As plant-based diets become increasingly popular, it’s more important than ever that people are aware of what they’re letting themselves in for, should they choose to embark on a vegan voyage. With this in mind, our biomedical scientist and health specialist, Leanne Edermaniger, is looking at three common myths associated with veganism and plant-based diets.
According to The Vegan Society, the popularity of veganism quadrupled between 2012 and 2017. The demand for meat-free food surged by a staggering 927% in 2017. Yet, for outsiders, veganism is still surrounded by myths, so we’re challenging three common misconceptions about the plant-based way of life.
1. Veganism is about not eating meat
In some ways this comment is true, but being vegan is not just about diet, it’s a way of life, too. The philosophy of the vegan way of life is the avoidance of the exploitation of animals for all purposes such as food, clothing, beauty and cosmetic products. For many vegans, their choice is largely based on compassion.
So many products and accessories are either animal based or tested on animals – more than you might expect - and this doesn’t conform to the vegan philosophy. Products such as beauty products, or clothing such as that made from leather are avoided, as are foods such as meat, fish, shellfish, dairy, honey and eggs.
2. Vegans are unhealthy (and boring!)
Research has shown that vegetarians often have a lower risk of cardiometabolic consequences such as heart disease and diabetes. Vegan diets have also been shown to have additional benefits such as protection against obesity, cardiovascular mortality and high blood pressure. For more important things you should know before turning vegan, see our article.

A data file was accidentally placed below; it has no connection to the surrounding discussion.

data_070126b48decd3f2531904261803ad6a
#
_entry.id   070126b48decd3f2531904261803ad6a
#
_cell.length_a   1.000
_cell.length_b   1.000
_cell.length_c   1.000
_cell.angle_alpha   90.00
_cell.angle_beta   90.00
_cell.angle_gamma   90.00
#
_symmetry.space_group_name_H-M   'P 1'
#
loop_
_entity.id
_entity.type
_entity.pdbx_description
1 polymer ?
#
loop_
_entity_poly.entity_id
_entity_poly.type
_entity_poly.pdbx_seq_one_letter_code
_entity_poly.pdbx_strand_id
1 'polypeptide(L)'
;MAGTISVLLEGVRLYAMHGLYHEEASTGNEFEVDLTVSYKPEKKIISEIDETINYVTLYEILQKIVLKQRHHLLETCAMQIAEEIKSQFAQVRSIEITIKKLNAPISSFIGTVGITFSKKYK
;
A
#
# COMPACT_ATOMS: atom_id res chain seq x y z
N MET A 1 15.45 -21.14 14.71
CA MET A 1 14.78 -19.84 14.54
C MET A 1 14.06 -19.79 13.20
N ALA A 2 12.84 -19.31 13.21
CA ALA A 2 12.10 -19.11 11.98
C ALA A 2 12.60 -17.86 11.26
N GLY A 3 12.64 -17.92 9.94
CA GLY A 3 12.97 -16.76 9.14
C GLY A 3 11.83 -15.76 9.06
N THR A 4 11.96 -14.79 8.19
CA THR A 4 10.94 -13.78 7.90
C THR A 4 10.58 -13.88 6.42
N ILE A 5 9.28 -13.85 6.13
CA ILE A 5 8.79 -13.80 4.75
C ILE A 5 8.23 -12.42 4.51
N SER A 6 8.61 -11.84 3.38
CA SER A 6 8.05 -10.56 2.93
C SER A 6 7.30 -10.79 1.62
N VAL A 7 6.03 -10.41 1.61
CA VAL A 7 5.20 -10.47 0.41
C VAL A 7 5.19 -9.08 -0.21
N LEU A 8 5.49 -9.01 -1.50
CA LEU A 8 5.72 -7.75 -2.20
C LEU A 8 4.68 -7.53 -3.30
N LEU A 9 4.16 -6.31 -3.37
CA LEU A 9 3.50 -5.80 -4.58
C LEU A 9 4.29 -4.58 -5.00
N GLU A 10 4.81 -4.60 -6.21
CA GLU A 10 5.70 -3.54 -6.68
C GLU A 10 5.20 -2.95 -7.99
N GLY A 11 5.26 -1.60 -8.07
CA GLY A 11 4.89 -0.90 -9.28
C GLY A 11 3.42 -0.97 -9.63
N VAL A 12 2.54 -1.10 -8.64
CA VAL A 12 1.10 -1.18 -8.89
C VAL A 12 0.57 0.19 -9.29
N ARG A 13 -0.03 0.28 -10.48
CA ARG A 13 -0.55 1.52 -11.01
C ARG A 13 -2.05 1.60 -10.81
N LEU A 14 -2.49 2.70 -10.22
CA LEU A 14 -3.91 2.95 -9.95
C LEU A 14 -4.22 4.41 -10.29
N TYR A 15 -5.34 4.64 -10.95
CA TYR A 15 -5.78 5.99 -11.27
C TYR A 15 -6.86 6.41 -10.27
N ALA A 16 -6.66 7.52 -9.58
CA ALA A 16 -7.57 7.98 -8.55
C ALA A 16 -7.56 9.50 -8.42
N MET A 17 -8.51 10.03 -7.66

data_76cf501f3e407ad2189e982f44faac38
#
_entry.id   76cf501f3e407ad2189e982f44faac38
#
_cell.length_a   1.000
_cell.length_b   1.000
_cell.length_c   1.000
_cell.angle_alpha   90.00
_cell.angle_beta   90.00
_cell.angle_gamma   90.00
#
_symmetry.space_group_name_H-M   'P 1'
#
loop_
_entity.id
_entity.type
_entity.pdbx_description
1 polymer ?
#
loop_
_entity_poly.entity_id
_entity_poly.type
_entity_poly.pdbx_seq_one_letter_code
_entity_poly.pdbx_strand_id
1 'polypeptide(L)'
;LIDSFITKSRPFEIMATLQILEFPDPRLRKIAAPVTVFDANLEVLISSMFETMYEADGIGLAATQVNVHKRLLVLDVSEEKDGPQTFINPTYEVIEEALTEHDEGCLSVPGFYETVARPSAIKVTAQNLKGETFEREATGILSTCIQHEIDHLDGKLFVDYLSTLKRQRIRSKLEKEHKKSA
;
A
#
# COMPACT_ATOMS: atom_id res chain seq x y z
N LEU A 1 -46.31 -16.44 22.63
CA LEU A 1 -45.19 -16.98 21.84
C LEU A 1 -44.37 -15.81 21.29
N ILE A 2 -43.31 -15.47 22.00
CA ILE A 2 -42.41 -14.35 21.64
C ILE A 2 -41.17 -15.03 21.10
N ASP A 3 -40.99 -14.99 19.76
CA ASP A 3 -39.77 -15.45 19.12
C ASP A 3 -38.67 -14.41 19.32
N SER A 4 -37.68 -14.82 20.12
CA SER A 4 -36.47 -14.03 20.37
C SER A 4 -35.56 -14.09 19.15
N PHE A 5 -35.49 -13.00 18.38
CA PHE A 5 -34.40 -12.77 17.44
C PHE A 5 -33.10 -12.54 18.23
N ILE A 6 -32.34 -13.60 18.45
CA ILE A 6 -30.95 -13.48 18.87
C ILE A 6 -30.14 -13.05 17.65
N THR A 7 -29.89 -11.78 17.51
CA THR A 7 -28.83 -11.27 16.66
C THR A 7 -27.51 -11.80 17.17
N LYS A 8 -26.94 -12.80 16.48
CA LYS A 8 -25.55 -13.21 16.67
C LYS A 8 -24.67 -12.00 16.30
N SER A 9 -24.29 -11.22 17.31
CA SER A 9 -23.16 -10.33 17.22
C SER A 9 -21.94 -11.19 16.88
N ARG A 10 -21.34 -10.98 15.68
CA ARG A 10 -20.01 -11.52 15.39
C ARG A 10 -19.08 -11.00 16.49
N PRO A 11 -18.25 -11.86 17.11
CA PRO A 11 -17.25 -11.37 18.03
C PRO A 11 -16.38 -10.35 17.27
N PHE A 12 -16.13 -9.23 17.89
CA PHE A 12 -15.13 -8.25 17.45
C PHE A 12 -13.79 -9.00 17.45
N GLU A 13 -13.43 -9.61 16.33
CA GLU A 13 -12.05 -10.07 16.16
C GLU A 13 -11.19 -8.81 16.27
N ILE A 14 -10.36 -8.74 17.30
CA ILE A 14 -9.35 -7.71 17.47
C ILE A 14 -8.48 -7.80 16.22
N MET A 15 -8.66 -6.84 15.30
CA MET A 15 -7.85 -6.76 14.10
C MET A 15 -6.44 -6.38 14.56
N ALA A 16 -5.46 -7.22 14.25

On the other hand, being vegan may increase the risk of certain nutritional deficiencies due to eliminating all meat and meat products from the diet. Therefore, vegans must ensure that they regularly consume foods which contain micronutrients such as vitamins B12 and D, as well as calcium and omega-3 fatty acids. ‘All vegans eat is salad’. Sure, vegans do eat salad, but that’s not all they eat. The idea that vegans only eat green vegetables is a myth and an unhealthy one at that. Vegans also eat cheese (vegan, of course), pizza, smoothies, chocolate – in fact, most junk food now has its own vegan alternative. Plus, there are extensive meat and animal based alternative foods and products on the market. For example, aquafaba, the water from a can of chickpeas, can be used to replace egg whites meaning sweet favourites such as meringues and cakes can now be vegan too.
3. The ‘how do you know someone is vegan? They tell you’ stereotype, is unfair
Yes, it’s a common and long-running joke among meat eaters that a vegan will tell you immediately of their diet and/or lifestyle choice. Social situations often lead to lengthy discussions, particularly if food is involved. Picture this: arriving at a party and someone offers you a piece of cake made with dairy products and eggs, the host says, ‘go on, just one slice’. Your reply is ‘I’m sorry I can’t’ and further pressing from those around you about why you can’t leads to you mentioning you are vegan. Cue discussions about why you shouldn’t be vegan and all the myths associated with it.
Often meat eaters will interpret this as vegans trying to impose their diet on them, when in fact it is just a lifestyle choice, just the same as eating meat is. Remember, veganism is a growing ethical trend which people are choosing for lifestyle and ethical reasons and is a choice which, like all others, should be respected.
Being vegan isn’t a bland, boring or restrictive choice neither is it an expensive one. If balanced right, the vegan diet is a healthy lifestyle choice with added benefits such as a lower carbon footprint and a reduced risk of heart complications. The Freeletics Nutrition Coach has plenty more advice and guidance for those choosing to follow a vegan lifestyle, so don’t hesitate, download it today!
Leanne’s blog can be found at https://scienceled.wordpress.com
References Craig, W, J. (2009). Health Effects of Vegan Diets. The American Journal of Clinical Nutrition: 89(5), pp 1627S-1633S. Tai Le, L and Sabaté, J. (2014). Beyond Meatless, the Health Effects of Vegan Diets: Findings from the Adventist Cohorts. Nutrients: 6(6), pp 2131-2147.